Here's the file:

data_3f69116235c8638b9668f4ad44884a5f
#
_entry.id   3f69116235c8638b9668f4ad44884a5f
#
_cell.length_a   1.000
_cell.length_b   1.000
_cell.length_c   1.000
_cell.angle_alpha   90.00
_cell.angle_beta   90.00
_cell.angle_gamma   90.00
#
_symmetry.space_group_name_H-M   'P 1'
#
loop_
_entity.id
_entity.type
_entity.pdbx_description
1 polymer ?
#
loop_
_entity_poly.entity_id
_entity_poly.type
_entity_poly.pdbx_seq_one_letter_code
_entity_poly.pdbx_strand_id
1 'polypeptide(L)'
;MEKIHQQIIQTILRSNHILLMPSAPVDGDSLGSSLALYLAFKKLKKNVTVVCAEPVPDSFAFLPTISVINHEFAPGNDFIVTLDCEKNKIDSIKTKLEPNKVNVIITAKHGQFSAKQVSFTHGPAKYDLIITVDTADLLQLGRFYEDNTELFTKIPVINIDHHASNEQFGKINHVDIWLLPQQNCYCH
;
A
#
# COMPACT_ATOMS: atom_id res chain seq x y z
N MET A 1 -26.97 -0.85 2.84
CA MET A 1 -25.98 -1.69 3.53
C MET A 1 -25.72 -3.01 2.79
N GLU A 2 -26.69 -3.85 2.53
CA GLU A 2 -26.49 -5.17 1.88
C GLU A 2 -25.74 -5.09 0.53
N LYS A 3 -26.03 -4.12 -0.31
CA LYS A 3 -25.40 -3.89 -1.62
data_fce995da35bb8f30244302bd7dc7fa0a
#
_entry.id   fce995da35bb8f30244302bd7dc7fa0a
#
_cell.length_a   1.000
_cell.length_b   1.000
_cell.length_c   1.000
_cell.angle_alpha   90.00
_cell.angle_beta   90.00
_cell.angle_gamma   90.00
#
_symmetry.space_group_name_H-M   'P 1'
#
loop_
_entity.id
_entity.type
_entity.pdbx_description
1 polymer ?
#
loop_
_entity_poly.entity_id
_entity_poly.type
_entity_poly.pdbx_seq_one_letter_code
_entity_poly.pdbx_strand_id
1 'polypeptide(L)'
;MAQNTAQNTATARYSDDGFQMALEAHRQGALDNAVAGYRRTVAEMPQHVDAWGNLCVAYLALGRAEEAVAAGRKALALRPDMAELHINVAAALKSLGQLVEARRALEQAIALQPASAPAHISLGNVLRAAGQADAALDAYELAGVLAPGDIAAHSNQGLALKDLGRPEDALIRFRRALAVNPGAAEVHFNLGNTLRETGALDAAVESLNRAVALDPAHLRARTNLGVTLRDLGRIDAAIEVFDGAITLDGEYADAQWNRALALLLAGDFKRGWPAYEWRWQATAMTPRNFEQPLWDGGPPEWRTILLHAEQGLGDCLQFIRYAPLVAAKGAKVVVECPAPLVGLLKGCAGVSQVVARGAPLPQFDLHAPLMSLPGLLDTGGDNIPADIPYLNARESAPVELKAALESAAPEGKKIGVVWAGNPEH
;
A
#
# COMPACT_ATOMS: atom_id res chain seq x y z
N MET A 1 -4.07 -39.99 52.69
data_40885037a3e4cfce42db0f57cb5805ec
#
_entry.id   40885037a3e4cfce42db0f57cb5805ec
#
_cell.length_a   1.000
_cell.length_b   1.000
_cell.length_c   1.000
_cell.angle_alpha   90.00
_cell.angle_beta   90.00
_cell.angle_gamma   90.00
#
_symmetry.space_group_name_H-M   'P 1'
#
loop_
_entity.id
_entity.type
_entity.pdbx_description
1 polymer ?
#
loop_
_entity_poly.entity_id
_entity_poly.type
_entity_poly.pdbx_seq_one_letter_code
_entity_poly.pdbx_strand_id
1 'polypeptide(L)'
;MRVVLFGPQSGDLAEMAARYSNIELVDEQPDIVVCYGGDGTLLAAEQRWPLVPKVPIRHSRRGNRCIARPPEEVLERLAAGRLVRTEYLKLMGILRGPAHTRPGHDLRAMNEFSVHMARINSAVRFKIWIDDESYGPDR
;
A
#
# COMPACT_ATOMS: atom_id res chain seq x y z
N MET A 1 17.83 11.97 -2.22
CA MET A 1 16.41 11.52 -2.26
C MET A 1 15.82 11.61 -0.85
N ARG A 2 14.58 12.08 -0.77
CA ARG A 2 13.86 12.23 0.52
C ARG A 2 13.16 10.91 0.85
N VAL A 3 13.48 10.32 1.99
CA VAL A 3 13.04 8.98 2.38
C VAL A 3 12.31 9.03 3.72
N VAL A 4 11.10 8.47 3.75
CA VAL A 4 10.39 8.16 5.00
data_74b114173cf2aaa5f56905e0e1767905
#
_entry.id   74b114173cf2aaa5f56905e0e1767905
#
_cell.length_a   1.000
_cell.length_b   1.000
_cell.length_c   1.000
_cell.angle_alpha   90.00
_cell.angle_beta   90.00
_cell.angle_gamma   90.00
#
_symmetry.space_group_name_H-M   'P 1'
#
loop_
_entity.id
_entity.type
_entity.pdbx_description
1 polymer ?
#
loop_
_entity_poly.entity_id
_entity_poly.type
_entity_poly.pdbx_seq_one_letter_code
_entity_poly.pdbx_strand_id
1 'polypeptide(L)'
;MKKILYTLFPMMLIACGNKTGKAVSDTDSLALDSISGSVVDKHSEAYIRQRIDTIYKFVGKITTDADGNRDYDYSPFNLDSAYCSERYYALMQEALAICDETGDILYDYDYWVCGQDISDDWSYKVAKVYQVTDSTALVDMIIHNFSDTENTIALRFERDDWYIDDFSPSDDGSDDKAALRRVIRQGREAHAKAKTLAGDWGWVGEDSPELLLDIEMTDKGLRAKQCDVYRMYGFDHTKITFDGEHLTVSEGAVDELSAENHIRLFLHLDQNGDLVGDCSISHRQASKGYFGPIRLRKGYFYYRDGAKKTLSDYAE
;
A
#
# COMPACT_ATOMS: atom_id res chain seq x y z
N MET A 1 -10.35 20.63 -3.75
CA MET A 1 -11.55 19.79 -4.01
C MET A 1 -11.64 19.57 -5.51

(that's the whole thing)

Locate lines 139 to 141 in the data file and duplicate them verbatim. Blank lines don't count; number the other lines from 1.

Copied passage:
#
# COMPACT_ATOMS: atom_id res chain seq x y z
N MET A 1 -10.35 20.63 -3.75